Residential Realities April 2011
April 30, 2011: The Punch List Problem...
Run That By Me Again...
In "Repairing New Construction: Five Fixes for Sponsor Transactions", I suggested a number of improvements to the process by which sponsors are given the privilege of selling apartments to the public. In the post, I discussed one of my pet peeves…the concept of the punch list. It amazes me that folks will pay millions of dollars for an apartment and will accept the fact that the sponsor does not have to deliver a completed product at the time of closing. It can sometimes take months for the sponsor to finish the punch list.
Ripped From the Headlines
In Curbed yesterday, there was a piece about The Toren, a Brooklyn condo development, in which it was reported that a lawsuit was brought as a result of the sponsor’s failure to complete a punch list. The sponsor claimed he knew nothing about the lawsuit and was completing punch lists in the ordinary course. It is, what it is...
I mention all this because of the take away from the article: that purchasers should have the punch list completed prior to the closing. Unfortunately, that just doesn’t happen…ever.
Improving the Process
As I advocate in my post, I am strongly in favor of an escrow procedure by which funds are held back until the punch list is completed. If the punch list is not completed within a specified period, the escrow should be released to the purchaser. Even this proposal can get complicated, as there can be repairs or replacements that only the sponsor can undertake. Nevertheless, something has to be done to improve the way newly constructed apartments are delivered.
Greater Oversight is Needed
The AG’s office has its hands full trying to manage new offerings and existing plans. That being said, limiting the sponsor’s get out of jail free card when it comes to the punch list would go a long way to improving new construction transactions.
April 27, 2011: A Teachable Moment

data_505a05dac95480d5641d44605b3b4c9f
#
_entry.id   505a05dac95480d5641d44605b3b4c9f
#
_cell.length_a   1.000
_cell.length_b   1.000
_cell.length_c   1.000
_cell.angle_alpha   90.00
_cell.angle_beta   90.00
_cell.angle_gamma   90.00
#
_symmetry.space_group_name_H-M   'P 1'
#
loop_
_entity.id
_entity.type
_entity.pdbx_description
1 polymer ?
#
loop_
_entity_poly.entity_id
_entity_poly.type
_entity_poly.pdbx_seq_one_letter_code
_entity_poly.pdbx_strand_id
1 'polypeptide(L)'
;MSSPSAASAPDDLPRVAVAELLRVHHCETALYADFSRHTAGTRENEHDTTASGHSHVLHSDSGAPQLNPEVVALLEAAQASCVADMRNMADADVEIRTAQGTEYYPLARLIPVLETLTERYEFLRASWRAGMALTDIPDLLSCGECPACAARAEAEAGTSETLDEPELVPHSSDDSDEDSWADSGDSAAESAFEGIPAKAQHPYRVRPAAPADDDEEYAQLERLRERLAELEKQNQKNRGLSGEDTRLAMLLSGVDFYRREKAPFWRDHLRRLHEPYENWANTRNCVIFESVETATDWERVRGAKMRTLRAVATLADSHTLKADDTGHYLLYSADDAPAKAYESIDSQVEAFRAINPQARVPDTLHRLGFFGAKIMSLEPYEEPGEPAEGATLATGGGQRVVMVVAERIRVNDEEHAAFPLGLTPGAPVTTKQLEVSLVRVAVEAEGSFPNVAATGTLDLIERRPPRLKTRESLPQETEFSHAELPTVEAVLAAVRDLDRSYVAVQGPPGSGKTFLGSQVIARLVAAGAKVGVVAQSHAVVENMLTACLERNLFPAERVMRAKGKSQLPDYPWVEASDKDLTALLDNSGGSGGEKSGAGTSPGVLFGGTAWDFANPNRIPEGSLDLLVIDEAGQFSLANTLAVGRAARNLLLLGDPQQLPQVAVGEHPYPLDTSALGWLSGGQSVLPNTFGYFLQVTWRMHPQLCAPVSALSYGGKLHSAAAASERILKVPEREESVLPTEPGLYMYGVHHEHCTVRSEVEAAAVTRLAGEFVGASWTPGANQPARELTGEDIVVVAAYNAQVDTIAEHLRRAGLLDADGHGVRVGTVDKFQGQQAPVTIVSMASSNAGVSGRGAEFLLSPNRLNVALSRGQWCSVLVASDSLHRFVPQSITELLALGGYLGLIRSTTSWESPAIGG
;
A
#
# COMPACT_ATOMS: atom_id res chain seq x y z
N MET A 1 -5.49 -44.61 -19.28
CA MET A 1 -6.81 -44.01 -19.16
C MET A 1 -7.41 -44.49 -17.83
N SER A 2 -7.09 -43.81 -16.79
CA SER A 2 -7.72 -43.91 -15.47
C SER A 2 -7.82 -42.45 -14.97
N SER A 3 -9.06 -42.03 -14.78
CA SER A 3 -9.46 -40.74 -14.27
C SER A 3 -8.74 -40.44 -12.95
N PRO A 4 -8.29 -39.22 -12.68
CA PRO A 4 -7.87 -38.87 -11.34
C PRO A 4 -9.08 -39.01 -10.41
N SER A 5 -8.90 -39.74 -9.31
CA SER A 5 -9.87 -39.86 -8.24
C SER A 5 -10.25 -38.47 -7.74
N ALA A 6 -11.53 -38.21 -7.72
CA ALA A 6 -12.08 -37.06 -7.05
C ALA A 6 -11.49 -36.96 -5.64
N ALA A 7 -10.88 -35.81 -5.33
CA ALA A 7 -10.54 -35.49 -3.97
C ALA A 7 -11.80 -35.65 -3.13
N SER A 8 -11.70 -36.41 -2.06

Doing Due Dilly
I will be teaching a continuing education class at the New York Real Estate Institute, on May 3rd, at 6 p.m., entitled “A Broker’s Guide to Pre-Contract Due Diligence and Disclosure”. The course will cover what can and should be investigated by the buyer before the contract is signed and the broker’s obligation to disclose material information about the listing. How dual agency impacts disclosure will also be discussed. Please join me.
April 23, 2011: Agita on the East End--That queasy feeling from digesting the numbers...
Where I'm Coming From...
I’m writing this from a woodsy area of the Hamptons that’s north of Sagaponack, around the corner from Bridgehampton and an easy ride to Sag Harbor. I like to call this conveniently located triangle “Shagaponack”. That’s my invention, but you can use it. As if the rainy weather isn’t enough to wash out Easter weekend on its own, Amanda Fung’s story in Crain's, “Tide Goes Out on Hamptons Sales, Prices”, detailing the dismal first quarter results of 2011, as compared to a year earlier, will no doubt have sellers and their brokers grumbling through Easter brunch. And rightfully so.
A living large lifestyle venue, the Hamptons continue to be squeezed by the same vice plaguing many other parts of the country: falling prices and diminished sales volume. What was worth $5,000,000, is now selling for $4,000,000, or perhaps even less. What was selling for $1,000,000, might not be selling at all. Yet it’s still the Hamptons. The Laundry and Della Famina close, as well as other local favorites, but Race Lane opens and Nobu comes to the Capri. Hope springs eternal, particularly for increased sales activity in the second quarter. So it’s really a mixed bag for those who summer in and about the enclave. The Range Rovered East End motors on.
Several weeks ago I went to a presentation given by Doug Heddings, a knowledgeable broker and True Gotham blogger, on the state of things in Manhattan and the Hamptons (where he recently opened an office). He offered an interesting insight: As soon as the press turns negative, the phones stop ringing. Apparently, the real estate buying public scares easily, luxury real estate being no exception. So it may be a quiet Easter weekend at the beach this year, but the Hamptons ain’t going away any time soon.
April 20, 2011: Public Relations in Motion
Here We Go...